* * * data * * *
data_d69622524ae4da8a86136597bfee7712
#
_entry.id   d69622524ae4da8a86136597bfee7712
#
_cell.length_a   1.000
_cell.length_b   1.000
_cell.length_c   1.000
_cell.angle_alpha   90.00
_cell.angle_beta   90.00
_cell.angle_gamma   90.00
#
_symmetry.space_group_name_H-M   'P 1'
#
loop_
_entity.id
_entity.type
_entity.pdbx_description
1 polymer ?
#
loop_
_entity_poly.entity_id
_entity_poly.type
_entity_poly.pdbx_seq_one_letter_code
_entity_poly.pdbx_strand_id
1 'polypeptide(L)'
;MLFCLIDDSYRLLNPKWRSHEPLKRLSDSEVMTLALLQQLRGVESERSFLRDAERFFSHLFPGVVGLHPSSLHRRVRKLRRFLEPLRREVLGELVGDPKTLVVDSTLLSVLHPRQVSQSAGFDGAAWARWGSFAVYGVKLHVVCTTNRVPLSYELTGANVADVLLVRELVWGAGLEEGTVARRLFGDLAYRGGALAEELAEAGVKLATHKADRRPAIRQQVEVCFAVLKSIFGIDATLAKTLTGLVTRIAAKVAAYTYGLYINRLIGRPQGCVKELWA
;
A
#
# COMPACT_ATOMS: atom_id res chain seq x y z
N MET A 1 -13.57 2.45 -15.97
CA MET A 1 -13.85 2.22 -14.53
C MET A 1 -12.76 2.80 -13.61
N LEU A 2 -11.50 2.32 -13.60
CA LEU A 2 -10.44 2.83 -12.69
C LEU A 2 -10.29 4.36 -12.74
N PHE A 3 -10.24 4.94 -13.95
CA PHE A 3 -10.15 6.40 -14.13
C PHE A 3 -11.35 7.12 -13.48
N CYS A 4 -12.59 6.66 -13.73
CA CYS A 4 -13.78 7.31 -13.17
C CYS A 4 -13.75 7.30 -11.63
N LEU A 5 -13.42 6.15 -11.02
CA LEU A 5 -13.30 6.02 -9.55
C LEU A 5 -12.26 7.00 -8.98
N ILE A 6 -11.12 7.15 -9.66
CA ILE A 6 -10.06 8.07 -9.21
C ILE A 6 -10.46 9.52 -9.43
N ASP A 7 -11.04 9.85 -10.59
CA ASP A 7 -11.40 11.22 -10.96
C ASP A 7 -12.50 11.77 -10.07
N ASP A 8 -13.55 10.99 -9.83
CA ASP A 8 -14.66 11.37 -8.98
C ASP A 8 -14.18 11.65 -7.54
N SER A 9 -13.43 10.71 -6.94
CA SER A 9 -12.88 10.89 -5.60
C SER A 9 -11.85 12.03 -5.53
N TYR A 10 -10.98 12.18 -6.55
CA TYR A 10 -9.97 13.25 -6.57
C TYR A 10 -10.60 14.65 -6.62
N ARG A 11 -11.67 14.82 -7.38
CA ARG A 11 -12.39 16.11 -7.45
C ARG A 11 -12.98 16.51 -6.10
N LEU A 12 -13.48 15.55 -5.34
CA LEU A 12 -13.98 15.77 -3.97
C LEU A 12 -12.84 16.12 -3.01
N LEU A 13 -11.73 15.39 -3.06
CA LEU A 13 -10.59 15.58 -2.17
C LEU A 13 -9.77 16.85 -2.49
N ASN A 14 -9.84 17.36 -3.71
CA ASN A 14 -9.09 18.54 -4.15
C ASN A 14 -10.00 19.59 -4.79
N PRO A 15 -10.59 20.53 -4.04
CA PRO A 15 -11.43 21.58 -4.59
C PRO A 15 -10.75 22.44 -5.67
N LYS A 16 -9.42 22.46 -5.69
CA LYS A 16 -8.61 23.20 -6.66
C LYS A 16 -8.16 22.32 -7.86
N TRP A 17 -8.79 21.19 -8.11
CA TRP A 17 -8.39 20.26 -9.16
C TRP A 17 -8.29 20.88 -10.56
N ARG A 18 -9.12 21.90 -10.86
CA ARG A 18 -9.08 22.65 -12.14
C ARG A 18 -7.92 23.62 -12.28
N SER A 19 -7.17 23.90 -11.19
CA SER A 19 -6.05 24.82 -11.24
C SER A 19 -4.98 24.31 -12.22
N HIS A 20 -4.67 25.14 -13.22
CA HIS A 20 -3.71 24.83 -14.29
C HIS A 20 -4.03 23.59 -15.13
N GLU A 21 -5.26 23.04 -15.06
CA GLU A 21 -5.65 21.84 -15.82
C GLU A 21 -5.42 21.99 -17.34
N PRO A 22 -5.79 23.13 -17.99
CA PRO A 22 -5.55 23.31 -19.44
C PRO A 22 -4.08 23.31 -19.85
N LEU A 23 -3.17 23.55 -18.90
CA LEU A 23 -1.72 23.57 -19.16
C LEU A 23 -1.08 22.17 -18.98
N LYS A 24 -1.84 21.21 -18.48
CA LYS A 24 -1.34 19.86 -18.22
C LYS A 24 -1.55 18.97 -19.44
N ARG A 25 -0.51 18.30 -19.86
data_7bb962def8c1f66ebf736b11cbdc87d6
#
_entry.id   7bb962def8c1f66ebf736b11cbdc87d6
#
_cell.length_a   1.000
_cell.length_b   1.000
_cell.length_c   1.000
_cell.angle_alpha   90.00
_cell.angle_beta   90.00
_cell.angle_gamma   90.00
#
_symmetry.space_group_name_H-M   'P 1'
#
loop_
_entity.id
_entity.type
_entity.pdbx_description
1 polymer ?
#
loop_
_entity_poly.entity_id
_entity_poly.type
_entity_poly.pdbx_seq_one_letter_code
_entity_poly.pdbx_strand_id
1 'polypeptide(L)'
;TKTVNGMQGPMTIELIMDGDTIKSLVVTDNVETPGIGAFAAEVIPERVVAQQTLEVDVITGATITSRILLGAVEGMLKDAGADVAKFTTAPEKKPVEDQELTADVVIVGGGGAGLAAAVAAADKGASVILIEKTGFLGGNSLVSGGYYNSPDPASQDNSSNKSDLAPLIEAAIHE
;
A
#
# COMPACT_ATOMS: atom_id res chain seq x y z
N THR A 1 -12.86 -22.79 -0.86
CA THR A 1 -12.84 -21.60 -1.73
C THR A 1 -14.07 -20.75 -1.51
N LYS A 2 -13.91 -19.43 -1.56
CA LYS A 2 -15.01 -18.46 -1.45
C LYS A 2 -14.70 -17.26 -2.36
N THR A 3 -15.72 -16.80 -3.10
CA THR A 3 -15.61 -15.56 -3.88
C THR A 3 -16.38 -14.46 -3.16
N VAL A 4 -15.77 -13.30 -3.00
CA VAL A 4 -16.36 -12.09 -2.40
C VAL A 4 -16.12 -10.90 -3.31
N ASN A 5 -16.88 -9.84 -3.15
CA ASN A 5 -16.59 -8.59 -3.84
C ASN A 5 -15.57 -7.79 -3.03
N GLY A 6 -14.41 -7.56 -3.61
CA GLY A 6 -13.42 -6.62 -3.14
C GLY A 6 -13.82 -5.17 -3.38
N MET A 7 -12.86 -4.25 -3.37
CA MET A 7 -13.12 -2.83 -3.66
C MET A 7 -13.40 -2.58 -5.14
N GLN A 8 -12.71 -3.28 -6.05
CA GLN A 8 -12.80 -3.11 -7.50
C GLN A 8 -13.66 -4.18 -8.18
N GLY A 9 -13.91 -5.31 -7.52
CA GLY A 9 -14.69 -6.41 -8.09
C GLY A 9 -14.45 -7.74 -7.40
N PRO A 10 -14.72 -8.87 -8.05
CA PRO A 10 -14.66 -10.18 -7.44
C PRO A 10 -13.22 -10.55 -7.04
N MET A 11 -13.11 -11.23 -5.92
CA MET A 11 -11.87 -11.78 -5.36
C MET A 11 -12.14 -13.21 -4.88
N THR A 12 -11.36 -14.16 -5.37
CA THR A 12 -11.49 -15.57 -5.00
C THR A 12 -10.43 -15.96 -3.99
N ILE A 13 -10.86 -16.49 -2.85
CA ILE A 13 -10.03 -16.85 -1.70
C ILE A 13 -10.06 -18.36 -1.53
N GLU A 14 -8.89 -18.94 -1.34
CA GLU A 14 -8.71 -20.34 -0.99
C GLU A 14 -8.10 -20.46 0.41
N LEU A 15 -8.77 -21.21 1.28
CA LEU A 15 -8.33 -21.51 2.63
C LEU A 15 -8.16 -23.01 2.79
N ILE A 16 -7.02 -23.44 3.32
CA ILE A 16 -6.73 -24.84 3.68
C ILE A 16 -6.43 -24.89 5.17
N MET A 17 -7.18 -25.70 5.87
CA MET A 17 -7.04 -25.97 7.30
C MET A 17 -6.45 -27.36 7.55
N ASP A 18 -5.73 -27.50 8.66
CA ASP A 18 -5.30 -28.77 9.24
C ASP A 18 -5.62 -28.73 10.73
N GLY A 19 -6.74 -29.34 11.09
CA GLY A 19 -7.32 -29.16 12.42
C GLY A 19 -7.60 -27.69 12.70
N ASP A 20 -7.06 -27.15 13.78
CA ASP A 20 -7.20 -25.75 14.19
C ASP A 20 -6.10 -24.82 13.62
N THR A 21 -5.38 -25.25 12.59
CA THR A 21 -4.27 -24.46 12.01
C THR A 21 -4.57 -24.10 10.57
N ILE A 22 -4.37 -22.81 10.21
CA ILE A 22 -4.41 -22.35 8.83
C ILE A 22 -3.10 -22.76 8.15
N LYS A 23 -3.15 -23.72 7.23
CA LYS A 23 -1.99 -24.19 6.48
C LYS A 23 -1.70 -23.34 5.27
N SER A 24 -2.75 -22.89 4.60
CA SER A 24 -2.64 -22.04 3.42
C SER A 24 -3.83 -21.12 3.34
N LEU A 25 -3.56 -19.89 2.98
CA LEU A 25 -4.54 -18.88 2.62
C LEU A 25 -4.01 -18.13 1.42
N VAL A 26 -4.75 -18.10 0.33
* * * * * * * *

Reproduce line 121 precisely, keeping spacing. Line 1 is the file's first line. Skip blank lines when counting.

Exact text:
1 polymer ?